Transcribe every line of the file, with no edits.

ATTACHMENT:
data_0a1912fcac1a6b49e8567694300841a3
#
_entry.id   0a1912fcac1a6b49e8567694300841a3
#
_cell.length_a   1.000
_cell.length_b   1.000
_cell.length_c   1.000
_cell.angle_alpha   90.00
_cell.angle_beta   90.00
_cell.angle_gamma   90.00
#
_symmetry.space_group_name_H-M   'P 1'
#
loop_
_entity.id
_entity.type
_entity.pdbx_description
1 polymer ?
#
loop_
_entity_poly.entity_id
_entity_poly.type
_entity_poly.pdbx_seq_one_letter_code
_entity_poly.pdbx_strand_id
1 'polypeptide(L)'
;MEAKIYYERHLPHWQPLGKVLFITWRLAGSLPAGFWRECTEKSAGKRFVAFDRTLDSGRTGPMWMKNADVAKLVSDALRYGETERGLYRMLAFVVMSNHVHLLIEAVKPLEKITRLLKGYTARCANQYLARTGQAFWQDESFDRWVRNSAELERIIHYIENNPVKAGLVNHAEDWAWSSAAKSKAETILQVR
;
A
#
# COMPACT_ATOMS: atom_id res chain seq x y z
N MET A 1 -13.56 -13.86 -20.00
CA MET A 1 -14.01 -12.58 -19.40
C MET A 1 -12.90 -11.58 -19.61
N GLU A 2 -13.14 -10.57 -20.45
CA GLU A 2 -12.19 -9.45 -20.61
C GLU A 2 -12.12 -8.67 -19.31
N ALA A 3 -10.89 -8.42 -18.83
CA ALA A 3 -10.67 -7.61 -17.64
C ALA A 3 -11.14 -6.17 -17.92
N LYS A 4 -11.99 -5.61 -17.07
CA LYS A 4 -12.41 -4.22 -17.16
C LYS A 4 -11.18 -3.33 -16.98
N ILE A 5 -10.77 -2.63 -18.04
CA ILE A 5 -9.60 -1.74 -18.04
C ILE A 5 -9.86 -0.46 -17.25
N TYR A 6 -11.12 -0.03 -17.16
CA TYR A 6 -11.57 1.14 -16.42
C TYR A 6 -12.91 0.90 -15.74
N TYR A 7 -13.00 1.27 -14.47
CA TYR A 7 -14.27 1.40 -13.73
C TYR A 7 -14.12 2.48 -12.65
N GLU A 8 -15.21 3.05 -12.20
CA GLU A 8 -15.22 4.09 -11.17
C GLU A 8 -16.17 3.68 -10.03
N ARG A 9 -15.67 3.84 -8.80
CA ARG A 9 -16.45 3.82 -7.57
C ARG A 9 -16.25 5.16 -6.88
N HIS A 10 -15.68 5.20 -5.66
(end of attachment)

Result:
data_0a1912fcac1a6b49e8567694300841a3
#
_entry.id   0a1912fcac1a6b49e8567694300841a3
#
_cell.length_a   1.000
_cell.length_b   1.000
_cell.length_c   1.000
_cell.angle_alpha   90.00
_cell.angle_beta   90.00
_cell.angle_gamma   90.00
#
_symmetry.space_group_name_H-M   'P 1'
#
loop_
_entity.id
_entity.type
_entity.pdbx_description
1 polymer ?
#
loop_
_entity_poly.entity_id
_entity_poly.type
_entity_poly.pdbx_seq_one_letter_code
_entity_poly.pdbx_strand_id
1 'polypeptide(L)'
;MEAKIYYERHLPHWQPLGKVLFITWRLAGSLPAGFWRECTEKSAGKRFVAFDRTLDSGRTGPMWMKNADVAKLVSDALRYGETERGLYRMLAFVVMSNHVHLLIEAVKPLEKITRLLKGYTARCANQYLARTGQAFWQDESFDRWVRNSAELERIIHYIENNPVKAGLVNHAEDWAWSSAAKSKAETILQVR
;
A
#
# COMPACT_ATOMS: atom_id res chain seq x y z
N MET A 1 -13.56 -13.86 -20.00
CA MET A 1 -14.01 -12.58 -19.40
C MET A 1 -12.90 -11.58 -19.61
N GLU A 2 -13.14 -10.57 -20.45
CA GLU A 2 -12.19 -9.45 -20.61
C GLU A 2 -12.12 -8.67 -19.31
N ALA A 3 -10.89 -8.42 -18.83
CA ALA A 3 -10.67 -7.61 -17.64
C ALA A 3 -11.14 -6.17 -17.92
N LYS A 4 -11.99 -5.61 -17.07
CA LYS A 4 -12.41 -4.22 -17.16
C LYS A 4 -11.18 -3.33 -16.98
N ILE A 5 -10.77 -2.63 -18.04
CA ILE A 5 -9.60 -1.74 -18.04
C ILE A 5 -9.86 -0.46 -17.25
N TYR A 6 -11.12 -0.03 -17.16
CA TYR A 6 -11.57 1.14 -16.42
C TYR A 6 -12.91 0.90 -15.74
N TYR A 7 -13.00 1.27 -14.47
CA TYR A 7 -14.27 1.40 -13.73
C TYR A 7 -14.12 2.48 -12.65
N GLU A 8 -15.21 3.05 -12.20
CA GLU A 8 -15.22 4.09 -11.17
C GLU A 8 -16.17 3.68 -10.03
N ARG A 9 -15.67 3.84 -8.80
CA ARG A 9 -16.45 3.82 -7.57
C ARG A 9 -16.25 5.16 -6.88
N HIS A 10 -15.68 5.20 -5.66